Madison Polkowitz / Gavel Media

Art Exhibition Gives Voice to the Experience of Human Trafficking

The "Bought & Sold: Voices of Human Trafficking” art exhibition, currently on display in the social work library, is drawing the attention of the Boston College community to the issue of human trafficking.

The artist behind the exhibition, Kay Chernush, created the artwork by combining photography with the stories of trafficking survivors. The exhibit hopes to facilitate healing and empowerment while spreading awareness of the issue.

The Gabelli Presidential Scholars Program,Rallying Efforts Against Contemporary Trafficking (R.E.A.C.T.), and members of the sophomore class working on a social justice project focused on trafficking, all partnered to bring the exhibition to Boston College.

Chernush, who founded the anti-trafficking, nonprofit organization ArtWorks for Freedom in 2011, spoke to The Gavel about the exhibition and her work combating trafficking.

“Our idea is to use the power of art—the transformative power of all forms of artistic expression—in the fight to end human trafficking,” said Chernush.

“Art can tell authentic stories and can deal with dark and complex issues,” said Chernush. “Beyond that, art can transform how people perceive an issue and can inspire them to take action. This is really our ultimate purpose.”

Chernush also explained the process behind the creation of the exhibition. She first was inspired to create the images when taking documentary style photographs. Although this photography style could be powerful, she found that it was also limiting because it was impersonal and did not illuminate the stories of the people pictured.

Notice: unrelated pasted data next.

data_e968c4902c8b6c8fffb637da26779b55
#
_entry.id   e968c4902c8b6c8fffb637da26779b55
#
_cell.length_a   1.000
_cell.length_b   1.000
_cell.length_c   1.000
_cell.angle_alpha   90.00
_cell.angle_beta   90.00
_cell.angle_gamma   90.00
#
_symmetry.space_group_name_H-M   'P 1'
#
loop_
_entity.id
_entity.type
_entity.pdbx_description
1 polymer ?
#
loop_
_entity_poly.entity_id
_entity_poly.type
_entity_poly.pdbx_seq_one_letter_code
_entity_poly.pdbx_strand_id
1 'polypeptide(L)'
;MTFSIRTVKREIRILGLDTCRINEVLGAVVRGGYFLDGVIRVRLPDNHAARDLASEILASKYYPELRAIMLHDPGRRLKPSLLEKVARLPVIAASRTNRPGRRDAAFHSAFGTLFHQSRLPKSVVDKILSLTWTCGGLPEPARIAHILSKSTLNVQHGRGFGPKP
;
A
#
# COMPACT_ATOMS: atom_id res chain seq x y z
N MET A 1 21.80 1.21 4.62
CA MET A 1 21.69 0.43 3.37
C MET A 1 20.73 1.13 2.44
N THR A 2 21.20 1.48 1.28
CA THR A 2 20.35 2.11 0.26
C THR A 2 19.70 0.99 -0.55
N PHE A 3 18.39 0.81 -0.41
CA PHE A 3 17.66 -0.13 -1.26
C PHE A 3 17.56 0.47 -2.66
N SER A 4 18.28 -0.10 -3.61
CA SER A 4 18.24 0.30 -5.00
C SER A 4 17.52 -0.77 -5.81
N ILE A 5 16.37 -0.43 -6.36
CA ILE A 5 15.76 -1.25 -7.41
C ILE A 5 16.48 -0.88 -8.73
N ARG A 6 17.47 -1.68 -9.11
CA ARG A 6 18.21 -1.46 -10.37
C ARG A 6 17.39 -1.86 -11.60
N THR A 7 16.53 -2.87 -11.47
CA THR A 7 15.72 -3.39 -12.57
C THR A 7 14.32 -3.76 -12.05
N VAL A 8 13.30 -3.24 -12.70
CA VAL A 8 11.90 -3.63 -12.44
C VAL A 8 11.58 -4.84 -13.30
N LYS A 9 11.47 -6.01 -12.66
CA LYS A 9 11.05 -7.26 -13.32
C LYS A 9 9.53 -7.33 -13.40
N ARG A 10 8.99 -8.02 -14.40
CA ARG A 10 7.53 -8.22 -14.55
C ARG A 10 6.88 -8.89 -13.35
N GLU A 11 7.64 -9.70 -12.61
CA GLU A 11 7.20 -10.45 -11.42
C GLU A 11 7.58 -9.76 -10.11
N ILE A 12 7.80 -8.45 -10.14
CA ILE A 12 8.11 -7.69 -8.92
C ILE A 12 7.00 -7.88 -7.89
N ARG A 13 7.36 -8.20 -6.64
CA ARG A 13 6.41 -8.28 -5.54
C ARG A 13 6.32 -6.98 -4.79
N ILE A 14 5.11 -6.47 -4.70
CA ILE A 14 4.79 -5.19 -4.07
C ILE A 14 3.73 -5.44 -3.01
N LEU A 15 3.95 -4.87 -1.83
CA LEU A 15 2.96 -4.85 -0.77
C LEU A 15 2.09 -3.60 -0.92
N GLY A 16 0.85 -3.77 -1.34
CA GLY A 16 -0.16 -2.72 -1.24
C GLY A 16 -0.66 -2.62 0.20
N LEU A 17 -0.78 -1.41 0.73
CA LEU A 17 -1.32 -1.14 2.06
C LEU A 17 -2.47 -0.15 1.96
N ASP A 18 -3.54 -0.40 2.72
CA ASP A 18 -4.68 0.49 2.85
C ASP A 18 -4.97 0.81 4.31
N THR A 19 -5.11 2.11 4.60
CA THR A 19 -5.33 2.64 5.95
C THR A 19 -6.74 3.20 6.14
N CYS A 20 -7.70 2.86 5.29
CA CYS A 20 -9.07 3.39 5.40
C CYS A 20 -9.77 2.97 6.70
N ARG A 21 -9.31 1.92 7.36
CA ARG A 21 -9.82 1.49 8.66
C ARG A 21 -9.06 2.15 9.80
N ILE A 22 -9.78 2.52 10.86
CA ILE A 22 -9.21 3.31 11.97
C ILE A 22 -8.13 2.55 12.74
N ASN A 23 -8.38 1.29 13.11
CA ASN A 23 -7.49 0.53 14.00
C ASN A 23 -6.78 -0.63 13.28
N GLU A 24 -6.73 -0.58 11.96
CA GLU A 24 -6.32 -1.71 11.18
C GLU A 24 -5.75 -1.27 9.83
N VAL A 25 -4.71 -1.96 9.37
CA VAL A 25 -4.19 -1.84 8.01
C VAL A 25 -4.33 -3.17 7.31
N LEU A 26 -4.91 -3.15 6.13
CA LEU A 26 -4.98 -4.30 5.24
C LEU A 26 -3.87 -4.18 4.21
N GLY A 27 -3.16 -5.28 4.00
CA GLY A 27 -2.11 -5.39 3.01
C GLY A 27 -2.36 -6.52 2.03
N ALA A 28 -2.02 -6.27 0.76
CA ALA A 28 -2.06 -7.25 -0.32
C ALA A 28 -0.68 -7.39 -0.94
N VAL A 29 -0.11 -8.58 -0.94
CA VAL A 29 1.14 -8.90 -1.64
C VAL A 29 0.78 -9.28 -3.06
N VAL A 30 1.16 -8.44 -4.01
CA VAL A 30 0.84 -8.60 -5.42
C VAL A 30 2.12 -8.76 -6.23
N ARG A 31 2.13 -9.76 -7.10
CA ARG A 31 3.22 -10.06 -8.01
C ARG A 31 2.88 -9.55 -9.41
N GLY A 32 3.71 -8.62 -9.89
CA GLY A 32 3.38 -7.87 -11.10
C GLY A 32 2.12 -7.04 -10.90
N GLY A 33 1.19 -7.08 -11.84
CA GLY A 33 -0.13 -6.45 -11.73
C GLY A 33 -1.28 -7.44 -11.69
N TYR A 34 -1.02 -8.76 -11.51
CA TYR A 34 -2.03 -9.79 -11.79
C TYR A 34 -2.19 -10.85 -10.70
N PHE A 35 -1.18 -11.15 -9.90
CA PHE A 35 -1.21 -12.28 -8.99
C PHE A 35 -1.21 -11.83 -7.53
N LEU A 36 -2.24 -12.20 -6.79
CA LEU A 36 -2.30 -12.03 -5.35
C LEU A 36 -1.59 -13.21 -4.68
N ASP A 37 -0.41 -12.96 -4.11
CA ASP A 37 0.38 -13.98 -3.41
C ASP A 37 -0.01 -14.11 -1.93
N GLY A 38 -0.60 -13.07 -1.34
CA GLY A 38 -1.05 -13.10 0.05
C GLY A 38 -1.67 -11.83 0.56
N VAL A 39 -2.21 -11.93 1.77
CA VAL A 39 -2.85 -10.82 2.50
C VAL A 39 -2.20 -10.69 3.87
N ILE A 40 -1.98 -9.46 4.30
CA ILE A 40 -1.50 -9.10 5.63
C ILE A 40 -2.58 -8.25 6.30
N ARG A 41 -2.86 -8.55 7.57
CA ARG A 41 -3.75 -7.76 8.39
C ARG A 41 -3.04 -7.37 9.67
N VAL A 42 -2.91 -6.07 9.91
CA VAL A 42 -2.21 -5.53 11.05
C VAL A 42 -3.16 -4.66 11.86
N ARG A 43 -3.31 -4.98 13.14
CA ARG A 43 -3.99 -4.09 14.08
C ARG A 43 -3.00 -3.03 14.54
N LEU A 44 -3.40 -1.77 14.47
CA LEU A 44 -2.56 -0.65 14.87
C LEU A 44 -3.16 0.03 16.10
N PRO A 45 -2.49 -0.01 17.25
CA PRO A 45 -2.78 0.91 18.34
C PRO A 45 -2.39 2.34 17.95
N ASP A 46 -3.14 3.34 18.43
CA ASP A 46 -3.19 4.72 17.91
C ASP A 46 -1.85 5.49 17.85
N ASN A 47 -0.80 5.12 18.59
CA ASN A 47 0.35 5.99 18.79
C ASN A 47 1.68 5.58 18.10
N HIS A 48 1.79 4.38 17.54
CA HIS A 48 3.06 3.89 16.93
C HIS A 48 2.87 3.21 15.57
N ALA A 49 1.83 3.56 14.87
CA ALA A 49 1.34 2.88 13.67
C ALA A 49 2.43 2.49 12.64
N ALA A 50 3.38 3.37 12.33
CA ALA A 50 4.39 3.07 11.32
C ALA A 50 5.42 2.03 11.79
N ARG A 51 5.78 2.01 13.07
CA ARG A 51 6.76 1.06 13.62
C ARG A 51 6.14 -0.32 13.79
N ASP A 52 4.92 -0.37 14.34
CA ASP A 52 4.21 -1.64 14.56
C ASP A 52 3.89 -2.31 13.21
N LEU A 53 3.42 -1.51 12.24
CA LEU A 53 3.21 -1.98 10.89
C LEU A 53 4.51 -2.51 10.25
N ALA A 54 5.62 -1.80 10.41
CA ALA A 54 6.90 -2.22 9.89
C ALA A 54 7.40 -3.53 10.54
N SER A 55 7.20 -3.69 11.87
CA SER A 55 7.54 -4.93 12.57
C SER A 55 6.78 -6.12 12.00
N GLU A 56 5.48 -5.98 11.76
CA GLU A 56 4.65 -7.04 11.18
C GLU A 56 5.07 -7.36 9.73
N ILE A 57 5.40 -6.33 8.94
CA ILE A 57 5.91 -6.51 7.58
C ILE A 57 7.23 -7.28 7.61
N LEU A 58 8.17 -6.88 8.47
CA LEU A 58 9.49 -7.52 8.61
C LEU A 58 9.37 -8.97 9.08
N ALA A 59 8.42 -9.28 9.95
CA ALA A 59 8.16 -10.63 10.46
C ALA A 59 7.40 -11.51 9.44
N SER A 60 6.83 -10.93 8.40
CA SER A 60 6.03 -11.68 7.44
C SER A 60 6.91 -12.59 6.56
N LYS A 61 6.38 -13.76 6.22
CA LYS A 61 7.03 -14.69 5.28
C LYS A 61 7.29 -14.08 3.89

Later on, Chernush had the idea of creating a more abstract image that captured human trafficking victims from the inside out by shooting portraits of survivors in one-on-one personal settings. During these shoots, her subjects often opened up and told her about their past experiences as survivors of trafficking. The portraits were not shared with the public, but Chernush used the survivor’s stories to create the art in the exhibit.

Survivor quotes are combined with abstract photography images to tell the story of each individual.

“My hope is that the images really sear into the viewers souls and hearts. That the images will crack open their hearts in a way that will empower them, enable them, and compel them to take their own creative action to fight human trafficking,” Chernush said.

Chernush also encouraged students to visit 30actions30days.org, an online resource which provides 30 actions that people can take to combat human trafficking. She emphasized that there is something that everyone can do to fight trafficking, no matter how small or large.

Sarah Santoro, CSOM ‘20, who helped to organize the display, described her hopes for the impact of the exhibition.

We hope that this exhibit will give people [a] pause [and] make them stop and consider the issue more fully. Our goal is to emphasize the immediacy and complexity of trafficking,” said Santoro.

She also explained the exhibit’s goal of starting a dialogue on trafficking.

“Human trafficking is an incredibly silencing issue,” said Santoro. “This exhibition is our attempt to combat this by sparking conversation [and] bringing these conversations from the periphery to the center of people's minds.”

Santoro described why art is an effective medium to raise awareness for trafficking. She pointed out that the victims of trafficking are often reduced to statistics or stereotypes that fail to capture the complexity of the issue.

“Art is a direct challenge to simplification,” said Santoro. “While there is no way to fully represent the experiences of every person affected by trafficking, and we are not claiming that this exhibition comes anywhere near to doing that, there is a power in art that does not try to explain or organize or classify, but simply asks the viewer to engage.”

The exhibit will be on display in the social work library, located on the bottom floor of McGuinn Hall, until Apr. 10.

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